The members of Metallica have had a well-documented, successful 32-year career as musicians. In their concert film, titled Through the Never, they move into the realm of screenwriting. James Hetfield, Lars Ulrich, Kirk Hammet, and Robert Trujillo, alongside director, Nimród Antal construct a confusing and weak apocalyptic plot wrapped around personal, intense concert footage. The overall product proves that Metallica should stay on the stage and leave screenwriting to just about anyone else.
The plot involves a young roadie, played by Dane DeHaan, being sent to retrieve a bag for the band from a broken down delivery van. As he makes his way through the urban landscape, strange things begin to occur. He gets into a car accident, walks into the middle of a police riot, and becomes the target of a gas-masked killer on horseback.
While all of this is occurring Metallica is putting on a blockbuster performance for a sold out arena. This portion of the film emphasizes the band’s showmanship and musical skill. The band covers songs that any Metallica fan could hope for in a concert. The set list ranges from early work like “Creeping Death” and “Hit the Lights,” and classics like “ For Whom the Bell Tolls,” “One,” “Enter Sandman,” and “Master of Puppets.” To emphasize the intensity of the performance, Antal employs immersive camera angles that bring the viewer onto the stage and directly into the performance.
The stage design used for this film is amazing and proves Metallica spared no expense to impress their fans. As the plot and concert develop, everything from Tesla coils, an electric chair, coffins with digital victims struggling to escape, a crumbling Lady Justice statue, massive pyrotechnics, and lasers supplement the hard-hitting music.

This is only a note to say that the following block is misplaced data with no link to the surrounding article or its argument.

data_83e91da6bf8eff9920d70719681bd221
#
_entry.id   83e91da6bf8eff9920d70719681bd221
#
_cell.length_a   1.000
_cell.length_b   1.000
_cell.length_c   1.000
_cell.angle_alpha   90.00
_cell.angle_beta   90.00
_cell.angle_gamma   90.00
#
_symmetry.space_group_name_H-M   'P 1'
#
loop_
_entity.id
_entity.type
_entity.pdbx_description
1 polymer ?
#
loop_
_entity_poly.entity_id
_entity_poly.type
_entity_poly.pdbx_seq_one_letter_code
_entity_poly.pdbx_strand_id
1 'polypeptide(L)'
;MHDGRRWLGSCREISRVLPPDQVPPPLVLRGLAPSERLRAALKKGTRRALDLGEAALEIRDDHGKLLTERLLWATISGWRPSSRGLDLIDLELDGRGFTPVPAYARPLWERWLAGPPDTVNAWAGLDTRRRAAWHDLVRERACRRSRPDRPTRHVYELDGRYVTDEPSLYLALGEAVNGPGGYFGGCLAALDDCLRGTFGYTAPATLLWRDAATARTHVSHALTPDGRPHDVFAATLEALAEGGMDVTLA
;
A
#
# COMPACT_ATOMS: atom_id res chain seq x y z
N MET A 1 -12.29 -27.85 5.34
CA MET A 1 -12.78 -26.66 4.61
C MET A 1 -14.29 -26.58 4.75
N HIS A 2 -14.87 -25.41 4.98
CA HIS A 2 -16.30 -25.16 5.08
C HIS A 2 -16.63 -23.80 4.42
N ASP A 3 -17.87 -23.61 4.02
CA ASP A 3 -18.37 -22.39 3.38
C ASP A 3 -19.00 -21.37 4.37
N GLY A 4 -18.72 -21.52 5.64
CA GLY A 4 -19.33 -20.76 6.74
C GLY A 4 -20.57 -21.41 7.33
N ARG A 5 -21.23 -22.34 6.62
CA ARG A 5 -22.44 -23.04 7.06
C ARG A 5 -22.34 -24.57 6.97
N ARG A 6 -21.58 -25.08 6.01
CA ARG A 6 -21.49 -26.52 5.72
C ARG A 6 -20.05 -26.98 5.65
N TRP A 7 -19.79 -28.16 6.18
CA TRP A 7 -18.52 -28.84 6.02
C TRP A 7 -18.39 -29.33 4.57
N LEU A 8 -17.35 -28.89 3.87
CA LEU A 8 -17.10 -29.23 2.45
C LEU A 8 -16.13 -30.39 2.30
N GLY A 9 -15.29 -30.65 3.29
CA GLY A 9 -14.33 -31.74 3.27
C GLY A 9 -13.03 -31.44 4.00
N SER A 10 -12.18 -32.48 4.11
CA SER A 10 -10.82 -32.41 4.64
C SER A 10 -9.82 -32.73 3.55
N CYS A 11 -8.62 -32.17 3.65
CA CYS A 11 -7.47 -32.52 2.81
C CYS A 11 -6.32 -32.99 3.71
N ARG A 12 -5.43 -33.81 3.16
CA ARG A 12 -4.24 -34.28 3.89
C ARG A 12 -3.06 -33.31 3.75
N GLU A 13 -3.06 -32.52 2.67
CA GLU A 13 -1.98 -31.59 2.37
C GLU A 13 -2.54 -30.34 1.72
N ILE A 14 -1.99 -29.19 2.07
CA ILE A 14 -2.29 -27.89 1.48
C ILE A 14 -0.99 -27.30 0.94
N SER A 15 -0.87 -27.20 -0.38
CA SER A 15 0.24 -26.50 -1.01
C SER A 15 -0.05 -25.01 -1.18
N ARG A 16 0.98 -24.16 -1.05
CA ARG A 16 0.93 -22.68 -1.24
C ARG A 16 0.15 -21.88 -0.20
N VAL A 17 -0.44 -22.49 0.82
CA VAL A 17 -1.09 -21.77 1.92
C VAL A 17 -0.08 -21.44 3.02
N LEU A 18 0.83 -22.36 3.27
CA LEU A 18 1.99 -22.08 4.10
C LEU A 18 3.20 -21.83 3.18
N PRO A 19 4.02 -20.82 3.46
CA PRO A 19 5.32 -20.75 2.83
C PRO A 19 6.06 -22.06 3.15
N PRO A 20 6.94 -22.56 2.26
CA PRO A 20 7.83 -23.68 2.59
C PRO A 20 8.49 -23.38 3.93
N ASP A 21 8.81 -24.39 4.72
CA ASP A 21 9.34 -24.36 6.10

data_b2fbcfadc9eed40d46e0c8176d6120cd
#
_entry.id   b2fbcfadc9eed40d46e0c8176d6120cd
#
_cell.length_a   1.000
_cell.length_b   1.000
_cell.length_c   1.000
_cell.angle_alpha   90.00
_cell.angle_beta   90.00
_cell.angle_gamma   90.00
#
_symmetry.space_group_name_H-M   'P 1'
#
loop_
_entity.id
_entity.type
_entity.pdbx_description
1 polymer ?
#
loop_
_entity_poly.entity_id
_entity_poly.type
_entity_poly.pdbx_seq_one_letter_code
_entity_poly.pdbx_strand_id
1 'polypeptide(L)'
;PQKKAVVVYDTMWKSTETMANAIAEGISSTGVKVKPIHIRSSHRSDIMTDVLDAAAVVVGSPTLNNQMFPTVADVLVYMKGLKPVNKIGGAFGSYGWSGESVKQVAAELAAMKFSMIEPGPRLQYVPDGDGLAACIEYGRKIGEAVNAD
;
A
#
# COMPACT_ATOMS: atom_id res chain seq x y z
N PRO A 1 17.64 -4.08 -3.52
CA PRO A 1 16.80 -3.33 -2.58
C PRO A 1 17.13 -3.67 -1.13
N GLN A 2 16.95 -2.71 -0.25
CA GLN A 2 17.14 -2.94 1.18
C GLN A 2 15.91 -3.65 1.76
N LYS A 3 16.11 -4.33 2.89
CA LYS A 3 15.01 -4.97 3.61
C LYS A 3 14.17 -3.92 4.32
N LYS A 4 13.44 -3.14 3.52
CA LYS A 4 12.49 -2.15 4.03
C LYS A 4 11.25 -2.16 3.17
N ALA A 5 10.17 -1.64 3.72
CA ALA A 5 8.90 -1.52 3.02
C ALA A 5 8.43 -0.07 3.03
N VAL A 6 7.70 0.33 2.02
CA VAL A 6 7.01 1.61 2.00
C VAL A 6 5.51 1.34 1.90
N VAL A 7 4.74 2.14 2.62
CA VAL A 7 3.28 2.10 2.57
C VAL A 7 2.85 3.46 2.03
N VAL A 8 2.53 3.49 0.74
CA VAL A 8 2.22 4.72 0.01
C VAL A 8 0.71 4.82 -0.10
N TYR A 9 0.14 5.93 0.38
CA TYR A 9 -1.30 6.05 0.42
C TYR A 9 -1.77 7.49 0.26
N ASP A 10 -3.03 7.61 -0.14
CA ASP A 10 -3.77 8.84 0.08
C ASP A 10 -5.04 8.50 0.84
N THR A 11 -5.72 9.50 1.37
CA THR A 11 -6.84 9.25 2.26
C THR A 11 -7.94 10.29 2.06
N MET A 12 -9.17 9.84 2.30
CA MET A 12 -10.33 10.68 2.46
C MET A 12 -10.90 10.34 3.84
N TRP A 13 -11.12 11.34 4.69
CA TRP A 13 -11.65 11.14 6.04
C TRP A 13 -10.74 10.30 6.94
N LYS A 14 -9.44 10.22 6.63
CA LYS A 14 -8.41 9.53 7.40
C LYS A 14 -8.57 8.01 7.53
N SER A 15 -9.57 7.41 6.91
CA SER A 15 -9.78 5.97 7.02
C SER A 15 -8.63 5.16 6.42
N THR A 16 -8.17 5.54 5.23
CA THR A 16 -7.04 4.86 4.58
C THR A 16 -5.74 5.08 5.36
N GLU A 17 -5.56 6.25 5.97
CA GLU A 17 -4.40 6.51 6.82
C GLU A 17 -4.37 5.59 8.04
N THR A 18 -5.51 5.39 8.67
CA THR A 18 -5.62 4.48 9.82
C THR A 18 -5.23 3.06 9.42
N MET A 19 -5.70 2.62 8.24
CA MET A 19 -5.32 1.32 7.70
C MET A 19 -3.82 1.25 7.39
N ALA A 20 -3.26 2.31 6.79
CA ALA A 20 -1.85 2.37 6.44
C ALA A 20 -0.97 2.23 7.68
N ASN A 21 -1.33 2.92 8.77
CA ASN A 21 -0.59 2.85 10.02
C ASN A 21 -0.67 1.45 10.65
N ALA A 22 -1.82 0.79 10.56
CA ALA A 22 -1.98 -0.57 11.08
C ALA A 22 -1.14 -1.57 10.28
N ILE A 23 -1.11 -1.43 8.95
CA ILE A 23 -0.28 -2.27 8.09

This is where the entertainment ends, however. The inlaid apocalyptic plot of Through the Never is choppy and confusing to a point that it becomes distracting. The viewers may find themselves question the role the narrative plays within the concert. It is clear that the carnage occurs simultaneously as the concert, yet it is never clear whether the young roadie is on a drug trip or if the world is really crumbling into anarchy. To further the confusion strange things occur within the concert. Hetfield’s microphone goes out, a robotic lighting fixture malfunctions, and eventually the entire stage display falls apart. While most of the concert is entirely unaffected by the events outside the arena, these moments try to create a reminder that there’s a larger narrative occurring. Unfortunately, the plot just distracts from the performance.
People looking for a cohesive narrative set to the music of Metallica, like The Who did with Tommy, or even a concert enmeshed with bizarre fantasy sequences, like Led Zeppelin’s The Song Remains the Same, will be sorely disappointed. Die-hard fans of the band will enjoy the intensity of the performance and the crisp visuals provided by the IMAX 3D format the movie is shot in. Overall, this film is not worth the exorbitant IMAX 3D ticket price.